Patient Safety Primer December 14, 2022

The rapid expansion of telehealth and the variation in implementation of new models of care into medical practice has resulted in emerging concerns regarding patient safety. This primer summarizes these concerns – including diagnostic errors, medication errors, and health equity considerations – as well as telehealth implementation strategies to enhance patient safety.

Darley S, Coulson T, Peek N, et al. J Med Internet Res. 2022;24:e37436.
Electronic communication between patients and clinicians has been increasing, with a rapid expansion of its use during the COVID-19 pandemic. This systematic review examined the types of online consultation available to patients in primary care and their impact on safety. Results reveal both positive and negative impacts, and the authors make recommendations to mitigate the negative impacts.
WebM&M Case August 31, 2022

A 2-year-old girl presented to her pediatrician with a cough, runny nose, low grade fever and fatigue; a nasal swab for SARS-CoV-2 and influenza was negative and lung sounds were clear. The patient developed a fever and labored breathing and was taken to the Emergency Department (ED) before being admitted to the hospital. She developed respiratory distress and clinically worsened over time until she developed respiratory failure requiring air transportation to the pediatric intensive care unit at a children’s hospital.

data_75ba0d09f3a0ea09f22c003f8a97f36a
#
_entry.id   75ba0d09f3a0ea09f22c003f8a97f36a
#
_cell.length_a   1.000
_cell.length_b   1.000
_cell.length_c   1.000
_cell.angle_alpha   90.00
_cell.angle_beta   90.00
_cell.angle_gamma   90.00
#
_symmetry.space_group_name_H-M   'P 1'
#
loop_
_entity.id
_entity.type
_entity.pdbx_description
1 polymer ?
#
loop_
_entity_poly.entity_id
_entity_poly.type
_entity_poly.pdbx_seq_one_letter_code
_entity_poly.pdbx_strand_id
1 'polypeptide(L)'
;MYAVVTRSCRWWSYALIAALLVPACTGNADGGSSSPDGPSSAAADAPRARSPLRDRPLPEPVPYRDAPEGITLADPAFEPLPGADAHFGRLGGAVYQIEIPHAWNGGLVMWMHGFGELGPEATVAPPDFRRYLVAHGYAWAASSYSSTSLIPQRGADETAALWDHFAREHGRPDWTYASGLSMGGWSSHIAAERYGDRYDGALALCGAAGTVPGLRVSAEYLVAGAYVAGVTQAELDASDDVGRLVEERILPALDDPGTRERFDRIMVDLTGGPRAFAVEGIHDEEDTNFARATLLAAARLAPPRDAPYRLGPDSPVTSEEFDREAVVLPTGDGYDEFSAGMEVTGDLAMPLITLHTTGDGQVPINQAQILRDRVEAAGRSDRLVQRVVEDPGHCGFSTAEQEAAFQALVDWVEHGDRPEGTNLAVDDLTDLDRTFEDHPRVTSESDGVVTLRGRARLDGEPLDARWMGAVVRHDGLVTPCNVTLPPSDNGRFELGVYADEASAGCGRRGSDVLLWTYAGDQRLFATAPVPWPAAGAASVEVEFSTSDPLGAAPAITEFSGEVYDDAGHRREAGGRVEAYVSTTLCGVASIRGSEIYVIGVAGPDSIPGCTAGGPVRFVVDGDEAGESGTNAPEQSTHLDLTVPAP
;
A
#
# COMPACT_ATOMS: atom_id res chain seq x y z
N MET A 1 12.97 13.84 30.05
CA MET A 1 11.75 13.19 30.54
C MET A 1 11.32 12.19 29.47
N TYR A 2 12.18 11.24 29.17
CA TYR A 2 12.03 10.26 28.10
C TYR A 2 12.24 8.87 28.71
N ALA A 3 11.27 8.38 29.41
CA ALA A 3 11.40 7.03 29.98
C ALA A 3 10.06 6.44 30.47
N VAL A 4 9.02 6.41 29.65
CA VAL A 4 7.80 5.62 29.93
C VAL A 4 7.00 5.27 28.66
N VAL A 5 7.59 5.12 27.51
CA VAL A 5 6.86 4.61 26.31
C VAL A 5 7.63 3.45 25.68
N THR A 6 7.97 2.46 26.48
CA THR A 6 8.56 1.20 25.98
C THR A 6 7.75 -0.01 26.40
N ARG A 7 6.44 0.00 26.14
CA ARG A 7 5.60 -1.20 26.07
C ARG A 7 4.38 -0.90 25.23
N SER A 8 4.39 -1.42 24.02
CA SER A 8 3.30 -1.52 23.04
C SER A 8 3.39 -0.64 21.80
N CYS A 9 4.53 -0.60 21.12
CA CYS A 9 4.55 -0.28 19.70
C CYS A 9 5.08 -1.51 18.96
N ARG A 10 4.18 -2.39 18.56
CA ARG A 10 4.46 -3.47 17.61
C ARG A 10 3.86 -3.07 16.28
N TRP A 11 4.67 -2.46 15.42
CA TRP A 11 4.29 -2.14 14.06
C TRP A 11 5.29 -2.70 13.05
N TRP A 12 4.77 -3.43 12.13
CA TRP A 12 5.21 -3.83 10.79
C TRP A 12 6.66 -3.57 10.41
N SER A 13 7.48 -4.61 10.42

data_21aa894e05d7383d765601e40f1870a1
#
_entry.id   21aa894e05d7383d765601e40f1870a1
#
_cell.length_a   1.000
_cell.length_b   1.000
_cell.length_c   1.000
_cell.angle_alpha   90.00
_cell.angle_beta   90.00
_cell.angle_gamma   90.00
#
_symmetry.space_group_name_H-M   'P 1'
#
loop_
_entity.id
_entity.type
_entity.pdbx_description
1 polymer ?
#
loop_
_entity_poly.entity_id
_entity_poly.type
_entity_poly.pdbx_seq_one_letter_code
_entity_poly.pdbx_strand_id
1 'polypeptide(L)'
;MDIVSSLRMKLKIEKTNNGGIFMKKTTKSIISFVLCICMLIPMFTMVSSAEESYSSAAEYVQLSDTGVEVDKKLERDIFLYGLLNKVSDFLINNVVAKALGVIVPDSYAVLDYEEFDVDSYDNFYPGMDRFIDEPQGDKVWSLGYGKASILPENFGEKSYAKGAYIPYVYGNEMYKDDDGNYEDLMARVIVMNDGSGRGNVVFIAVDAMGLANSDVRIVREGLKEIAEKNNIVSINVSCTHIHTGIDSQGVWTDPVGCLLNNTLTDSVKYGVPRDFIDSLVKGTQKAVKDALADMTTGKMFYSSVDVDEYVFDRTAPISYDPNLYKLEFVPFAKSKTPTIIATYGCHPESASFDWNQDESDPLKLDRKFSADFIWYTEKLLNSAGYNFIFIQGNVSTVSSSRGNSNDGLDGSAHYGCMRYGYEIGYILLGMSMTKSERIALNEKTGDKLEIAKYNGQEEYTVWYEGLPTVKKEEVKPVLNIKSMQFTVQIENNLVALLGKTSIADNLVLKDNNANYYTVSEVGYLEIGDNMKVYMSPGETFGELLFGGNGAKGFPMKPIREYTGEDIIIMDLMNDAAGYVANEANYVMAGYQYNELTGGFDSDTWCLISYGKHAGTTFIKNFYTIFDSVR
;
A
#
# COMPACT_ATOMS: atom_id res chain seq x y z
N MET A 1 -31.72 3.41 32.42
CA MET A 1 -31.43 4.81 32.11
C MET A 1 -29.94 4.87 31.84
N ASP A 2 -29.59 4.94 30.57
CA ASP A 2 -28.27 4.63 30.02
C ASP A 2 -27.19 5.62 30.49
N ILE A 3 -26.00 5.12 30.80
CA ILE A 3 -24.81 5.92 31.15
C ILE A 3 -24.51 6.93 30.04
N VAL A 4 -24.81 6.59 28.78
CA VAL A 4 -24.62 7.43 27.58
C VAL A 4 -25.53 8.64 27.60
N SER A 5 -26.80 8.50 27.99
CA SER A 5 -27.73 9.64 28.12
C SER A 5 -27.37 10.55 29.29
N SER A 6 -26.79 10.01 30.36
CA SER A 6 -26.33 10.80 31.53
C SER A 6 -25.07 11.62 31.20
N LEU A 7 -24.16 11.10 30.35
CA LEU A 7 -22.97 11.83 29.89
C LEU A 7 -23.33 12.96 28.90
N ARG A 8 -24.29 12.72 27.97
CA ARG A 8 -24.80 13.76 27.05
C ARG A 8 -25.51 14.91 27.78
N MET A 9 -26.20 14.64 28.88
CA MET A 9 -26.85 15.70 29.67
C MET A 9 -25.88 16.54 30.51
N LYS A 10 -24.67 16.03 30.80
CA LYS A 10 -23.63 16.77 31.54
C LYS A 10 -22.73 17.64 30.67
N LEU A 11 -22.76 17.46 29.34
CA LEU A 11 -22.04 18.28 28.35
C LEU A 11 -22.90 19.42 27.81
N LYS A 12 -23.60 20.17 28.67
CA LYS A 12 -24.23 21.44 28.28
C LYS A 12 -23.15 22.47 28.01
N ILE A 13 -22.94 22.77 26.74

NIHCM Foundation. Washington DC: National Institute for Health Care Management. August 2, 2022.

Preventable maternal morbidity is an ongoing challenge in the United States. This infographic shares general data and statistics that demonstrate the presence of racial disparities in maternal care that are linked to structural racism. The resource highlights several avenues for improvement such as diversification of the perinatal staffing and increased access to telehealth.
De Micco F, Fineschi V, Banfi G, et al. Front Med (Lausanne). 2022;9:901788.
The COVID-19 pandemic led to a significant increase in the use of telehealth. This article summarizes several challenges that need to be addressed (e.g., human factors, provider-patient relationships, structural, and technological factors) in order to support continuous improvement in the safety of health care delivered via telemedicine.
Powell ES, Bond WF, Barker LT, et al. J Patient Saf. 2022;18:302-309.